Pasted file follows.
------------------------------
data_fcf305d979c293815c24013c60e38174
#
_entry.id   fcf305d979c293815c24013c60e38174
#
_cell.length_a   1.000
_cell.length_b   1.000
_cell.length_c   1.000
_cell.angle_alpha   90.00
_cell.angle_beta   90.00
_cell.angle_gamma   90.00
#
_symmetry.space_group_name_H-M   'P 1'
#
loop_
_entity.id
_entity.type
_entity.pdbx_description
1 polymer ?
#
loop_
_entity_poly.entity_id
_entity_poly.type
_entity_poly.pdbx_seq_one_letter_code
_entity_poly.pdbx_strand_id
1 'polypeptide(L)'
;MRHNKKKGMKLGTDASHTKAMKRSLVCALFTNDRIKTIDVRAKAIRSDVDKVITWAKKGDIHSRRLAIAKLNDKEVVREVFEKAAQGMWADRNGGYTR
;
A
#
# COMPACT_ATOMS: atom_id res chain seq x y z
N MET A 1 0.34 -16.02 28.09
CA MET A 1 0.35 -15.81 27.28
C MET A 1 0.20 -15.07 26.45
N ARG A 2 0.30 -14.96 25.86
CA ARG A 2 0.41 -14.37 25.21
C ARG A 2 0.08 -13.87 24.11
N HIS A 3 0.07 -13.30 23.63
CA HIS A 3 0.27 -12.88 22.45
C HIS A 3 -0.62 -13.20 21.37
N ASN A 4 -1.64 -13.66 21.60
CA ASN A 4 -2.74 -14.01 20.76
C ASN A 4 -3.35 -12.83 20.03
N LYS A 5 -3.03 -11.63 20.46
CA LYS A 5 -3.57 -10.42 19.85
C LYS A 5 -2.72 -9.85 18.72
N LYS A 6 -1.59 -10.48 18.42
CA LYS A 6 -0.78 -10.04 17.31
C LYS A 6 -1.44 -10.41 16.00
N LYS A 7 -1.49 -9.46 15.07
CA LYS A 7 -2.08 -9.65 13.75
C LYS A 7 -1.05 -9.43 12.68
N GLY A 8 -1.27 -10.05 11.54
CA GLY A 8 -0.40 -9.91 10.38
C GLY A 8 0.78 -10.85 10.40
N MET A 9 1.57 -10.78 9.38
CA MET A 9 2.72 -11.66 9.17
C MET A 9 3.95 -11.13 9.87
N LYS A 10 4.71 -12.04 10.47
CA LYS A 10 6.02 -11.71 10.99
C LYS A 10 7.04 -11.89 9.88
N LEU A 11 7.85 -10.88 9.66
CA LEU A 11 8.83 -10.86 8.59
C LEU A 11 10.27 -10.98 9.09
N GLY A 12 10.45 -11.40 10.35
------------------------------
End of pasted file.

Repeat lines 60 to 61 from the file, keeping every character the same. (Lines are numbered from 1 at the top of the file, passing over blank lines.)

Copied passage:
C LYS A 10 7.04 -11.89 9.88
N LEU A 11 7.85 -10.88 9.66